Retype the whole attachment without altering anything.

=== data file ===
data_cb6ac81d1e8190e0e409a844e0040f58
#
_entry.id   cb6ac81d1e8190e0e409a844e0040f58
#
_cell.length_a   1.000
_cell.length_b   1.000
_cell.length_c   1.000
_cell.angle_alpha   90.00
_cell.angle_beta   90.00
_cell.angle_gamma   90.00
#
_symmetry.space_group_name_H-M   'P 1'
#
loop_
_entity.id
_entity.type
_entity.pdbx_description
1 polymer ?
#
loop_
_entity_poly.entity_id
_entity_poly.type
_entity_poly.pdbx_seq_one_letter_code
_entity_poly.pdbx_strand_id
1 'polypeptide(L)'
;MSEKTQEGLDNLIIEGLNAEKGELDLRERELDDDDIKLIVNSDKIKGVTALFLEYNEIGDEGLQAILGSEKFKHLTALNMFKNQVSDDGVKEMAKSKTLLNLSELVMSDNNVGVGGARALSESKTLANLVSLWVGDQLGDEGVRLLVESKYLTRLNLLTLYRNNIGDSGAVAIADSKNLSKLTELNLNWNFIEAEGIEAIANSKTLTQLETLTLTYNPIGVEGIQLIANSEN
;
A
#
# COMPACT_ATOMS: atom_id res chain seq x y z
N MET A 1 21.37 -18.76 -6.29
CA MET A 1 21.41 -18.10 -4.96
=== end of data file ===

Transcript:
data_cb6ac81d1e8190e0e409a844e0040f58
#
_entry.id   cb6ac81d1e8190e0e409a844e0040f58
#
_cell.length_a   1.000
_cell.length_b   1.000
_cell.length_c   1.000
_cell.angle_alpha   90.00
_cell.angle_beta   90.00
_cell.angle_gamma   90.00
#
_symmetry.space_group_name_H-M   'P 1'
#
loop_
_entity.id
_entity.type
_entity.pdbx_description
1 polymer ?
#
loop_
_entity_poly.entity_id
_entity_poly.type
_entity_poly.pdbx_seq_one_letter_code
_entity_poly.pdbx_strand_id
1 'polypeptide(L)'
;MSEKTQEGLDNLIIEGLNAEKGELDLRERELDDDDIKLIVNSDKIKGVTALFLEYNEIGDEGLQAILGSEKFKHLTALNMFKNQVSDDGVKEMAKSKTLLNLSELVMSDNNVGVGGARALSESKTLANLVSLWVGDQLGDEGVRLLVESKYLTRLNLLTLYRNNIGDSGAVAIADSKNLSKLTELNLNWNFIEAEGIEAIANSKTLTQLETLTLTYNPIGVEGIQLIANSEN
;
A
#
# COMPACT_ATOMS: atom_id res chain seq x y z
N MET A 1 21.37 -18.76 -6.29
CA MET A 1 21.41 -18.10 -4.96